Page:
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Irregular periods, heavy bleeding, and period pains. Some women think excruciating periods are normal because that’s all they’ve experienced. It is not.
At Insync, we’ve found that menstrual pain tends to be trivialised by doctors, and as such, women find that they have no choice but to normalise these conditions. Proper medical checks can get to the root of the issue and give yourself some much-needed assurance.
It takes an average of 5 years before a woman is properly diagnosed with endometriosis. If your period pains bother you, trust your gut. We are here to investigate and help.
Take a Survey: https://virtual.miceneurol.com/endoSurvey/insync
Identify if you have endometriosis.
About 60% of women with painful periods have endometriosis. Unfortunately, this condition often goes undiagnosed or is dismissed.
When you have endometriosis, the lining of the uterus (known as the endometrium) that sheds during your period, flows in a reverse direction and deposits itself on the outside of the uterus, around the ovaries and small crevices of the pelvis like between your rectum and vagina.
During your period, these deposits break down and bleed, irritating the pelvis and causing painful excruciating cramps. Overtime, scarring and inflammation occur, cause pain that may last beyond your menstrual flow.
Our Patient’s Experience with Painful Periods: https://www.insyncmedical.sg/menstrual-abnormalities/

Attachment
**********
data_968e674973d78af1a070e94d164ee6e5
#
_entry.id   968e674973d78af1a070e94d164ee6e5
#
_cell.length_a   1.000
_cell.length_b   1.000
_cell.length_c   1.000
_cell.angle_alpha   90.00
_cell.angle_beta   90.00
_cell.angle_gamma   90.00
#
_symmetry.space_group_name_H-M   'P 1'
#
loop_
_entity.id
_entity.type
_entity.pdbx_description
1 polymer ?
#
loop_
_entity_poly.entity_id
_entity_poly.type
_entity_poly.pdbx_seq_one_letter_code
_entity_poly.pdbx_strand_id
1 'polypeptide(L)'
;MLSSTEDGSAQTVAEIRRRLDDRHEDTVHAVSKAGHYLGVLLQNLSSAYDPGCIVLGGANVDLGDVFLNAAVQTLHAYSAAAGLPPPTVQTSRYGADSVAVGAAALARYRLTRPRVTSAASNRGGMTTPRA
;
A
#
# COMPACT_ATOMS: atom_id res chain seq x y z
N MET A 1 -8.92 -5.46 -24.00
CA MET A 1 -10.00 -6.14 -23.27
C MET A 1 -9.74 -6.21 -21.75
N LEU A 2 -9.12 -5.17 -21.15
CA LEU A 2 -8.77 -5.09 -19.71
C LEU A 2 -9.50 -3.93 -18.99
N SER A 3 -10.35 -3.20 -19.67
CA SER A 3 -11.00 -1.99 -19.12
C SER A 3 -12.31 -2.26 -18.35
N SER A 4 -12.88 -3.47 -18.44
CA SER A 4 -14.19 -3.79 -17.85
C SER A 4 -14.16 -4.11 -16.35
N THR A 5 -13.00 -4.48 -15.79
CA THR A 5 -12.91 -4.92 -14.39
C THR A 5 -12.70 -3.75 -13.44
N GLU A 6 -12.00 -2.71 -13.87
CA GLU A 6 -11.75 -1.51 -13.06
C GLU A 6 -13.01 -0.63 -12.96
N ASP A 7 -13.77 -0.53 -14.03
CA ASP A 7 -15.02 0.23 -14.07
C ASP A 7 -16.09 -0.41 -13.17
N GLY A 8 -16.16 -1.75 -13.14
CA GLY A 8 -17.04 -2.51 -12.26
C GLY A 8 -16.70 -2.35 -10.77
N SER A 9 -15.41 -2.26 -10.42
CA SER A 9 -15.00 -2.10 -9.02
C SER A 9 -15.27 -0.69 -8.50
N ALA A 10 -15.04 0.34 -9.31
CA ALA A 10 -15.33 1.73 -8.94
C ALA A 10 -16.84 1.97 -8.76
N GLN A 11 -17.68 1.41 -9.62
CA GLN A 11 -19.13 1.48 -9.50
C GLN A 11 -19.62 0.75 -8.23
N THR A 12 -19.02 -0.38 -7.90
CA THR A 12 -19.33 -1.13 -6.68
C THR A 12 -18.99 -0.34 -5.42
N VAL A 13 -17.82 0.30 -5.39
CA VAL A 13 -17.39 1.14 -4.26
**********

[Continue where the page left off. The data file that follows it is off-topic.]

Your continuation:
Who is likely to suffer from endometriosis?
About 60% of women who suffer from severe period pain have endometriosis. The earlier your age at which you start menstruating, the higher your risk of endometriosis as well.
Can I take painkillers to manage period pain?
Yes, painkillers can provide temporary relief. However, if your period pains are persistent and recurrent, we recommend seeing a doctor to address the issue in a more effective manner through treating the root causes of the period pain.
How is endometriosis treated?
Hormone therapy such as Dienogest and the Mirena IUD has been very effective in controlling endometriosis. In fact, surgeries alone without hormone therapy have a 30% risk of recurrence of endometriosis.
How do I know if the endometriosis treatment is effective?
Effective treatment should shrink the endometriosis plugs and reduce inflammation caused by them. The medications used to manage endometriosis should also give you pain relief.
Do I really need an MRI test or key hole surgery to diagnose endometriosis?
If you have symptoms suggestive of endometriosis, it’s not necessary to confirm the diagnosis through MRI or key hole surgery. You can start with a trial of treatment with hormone pills like Dienogest to reduce the disease burden and inflammation.
If the treatment trial works, then it’s very likely that you have endometriosis.